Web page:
Episode 224 – 65 Roses and a Trunki with Rob Law

Rob Law“When faced with personal challenges and business challenges, it’s going to take a lot of energy to overcome them. So why not use that energy wisely and focus on the things you can influence and forget about the stuff you can’t?”

Rob Law, aka Trunki Daddy, has faced more personal and business challenges than most. In this conversation he talks about living with cystic fibrosis (or ’65 roses’, as children often put it), his extraordinary journey as an entrepreneur, and the power of writing as a way of sense-making personally and professionally. 

Inspiring, challenging, and, as you’d expect from the Trunki Daddy, huge fun. 


LINKS:

Rob’s site: https://www.roblaw.com/

Rob on Twitter: https://twitter.com/trunkidaddy

Alison on Twitter: https://twitter.com/bookstothesky

See all PI-Q webinars and replay links: https://practicalinspiration.com/pi-q

The EBBC Summer Reading List 2020: https://www.goodreads.com/review/list/34626998-alison-jones?shelf=ebbc-summer-reading-list-2020

The Extraordinary Business Book Club on Facebook: https://www.facebook.com/groups/1447064765612358/

This Summer Means Business (combined proposal challenge and writing retreat!): https://pi-q.learnworlds.com/course?courseid=this-summer-means-business

Alison Jones: I’m here today with Rob Law, MBE, who is the founder and CEO of Trunki, the brand behind the much-loved ride-on suitcases for tots. From one of the most infamous rejections ever on Dragons Den in 2006, his company has gone on to sell 4 million suitcases in over a hundred countries. And he himself has won over 120 awards, including an MBA, obviously, for services to business.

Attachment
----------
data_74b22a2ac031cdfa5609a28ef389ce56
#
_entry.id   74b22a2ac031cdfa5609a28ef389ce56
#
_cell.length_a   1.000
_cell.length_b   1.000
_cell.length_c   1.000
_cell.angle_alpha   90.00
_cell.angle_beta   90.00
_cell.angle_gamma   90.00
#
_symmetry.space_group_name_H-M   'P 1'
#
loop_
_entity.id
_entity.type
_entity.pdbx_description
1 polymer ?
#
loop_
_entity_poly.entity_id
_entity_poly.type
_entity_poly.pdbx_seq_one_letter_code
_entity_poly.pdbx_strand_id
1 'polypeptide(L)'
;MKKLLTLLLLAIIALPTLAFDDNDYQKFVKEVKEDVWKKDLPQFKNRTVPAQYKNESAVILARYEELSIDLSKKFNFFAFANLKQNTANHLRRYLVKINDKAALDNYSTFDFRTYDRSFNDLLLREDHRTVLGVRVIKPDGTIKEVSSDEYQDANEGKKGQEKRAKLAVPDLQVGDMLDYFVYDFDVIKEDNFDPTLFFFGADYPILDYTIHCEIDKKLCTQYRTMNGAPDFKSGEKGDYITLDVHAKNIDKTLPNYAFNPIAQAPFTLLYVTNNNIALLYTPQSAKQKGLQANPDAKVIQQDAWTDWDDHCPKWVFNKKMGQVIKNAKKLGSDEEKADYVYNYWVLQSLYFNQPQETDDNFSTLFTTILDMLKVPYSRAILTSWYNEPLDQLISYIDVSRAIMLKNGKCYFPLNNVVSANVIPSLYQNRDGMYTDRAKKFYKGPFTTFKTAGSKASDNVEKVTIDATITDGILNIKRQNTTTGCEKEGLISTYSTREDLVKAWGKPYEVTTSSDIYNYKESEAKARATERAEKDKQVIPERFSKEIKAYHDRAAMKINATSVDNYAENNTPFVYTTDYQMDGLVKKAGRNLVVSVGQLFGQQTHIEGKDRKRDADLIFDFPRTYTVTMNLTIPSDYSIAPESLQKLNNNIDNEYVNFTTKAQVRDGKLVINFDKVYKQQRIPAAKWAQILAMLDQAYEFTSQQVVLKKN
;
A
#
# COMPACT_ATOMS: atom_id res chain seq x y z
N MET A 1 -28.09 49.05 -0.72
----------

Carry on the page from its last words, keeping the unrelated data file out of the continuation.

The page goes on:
He’s also a speaker and author of Sixty-five Roses and a Trunki: Defying the odds in life and business, which has recently published by Wiley. And it’s a book that shows how anyone can overcome challenges and become more resilient. Welcome to the show, Rob.

Rob Law: Thanks, Alison. Thanks for inviting me.

Alison Jones: It’s great to have you here. I have been reading your book, I was saying to you just before we came on, I’m not gonna lie, I’ve been in tears a couple of times. It’s a deeply personal, very moving story. And clearly we could take half an hour just explaining the story because it’s big, but could you just for anybody who hasn’t read the book, give us the 30-second version. I know that’s a really hard ask.

Rob Law: Sure. Well, I invented the Trunki, it launched. It had lots of hurdles to overcome to get it to market. Luggage manufacturers told me I’d mentioned a toy and toy manufacturers told me I’d invented a piece of luggage. It was a real struggle to get it to market, and then I had quite a few challenges my early days of startup.

And I did quite a lot of business speaking and people always tell me I should write a story, and they’ve only heard the business side. So I wanted to tell my more personal side, about my personal battle with cystic fibrosis. The book title is 65 Roses because that’s what children call the crippling disease cystic fibrosis.

So yeah, I wanted to tell my true story and hopefully inspire other people to overcome their adversity.

Alison Jones: It is a wonderful title. It’s very arresting. It’s very intriguing. I’m guessing you had a few discussions about that title though, because it’s not your average business book title.

Rob Law: Yes. When I went to the publishers, the title was still a work in progress, but I wasn’t happy with it. It was Dragonslayer, very uncomfortable with that title, but we tried bouncing around lots of ideas and then came across this very poetic title, but it didn’t shout off the shelf what it exactly was as a product, so the subtitle became very important then.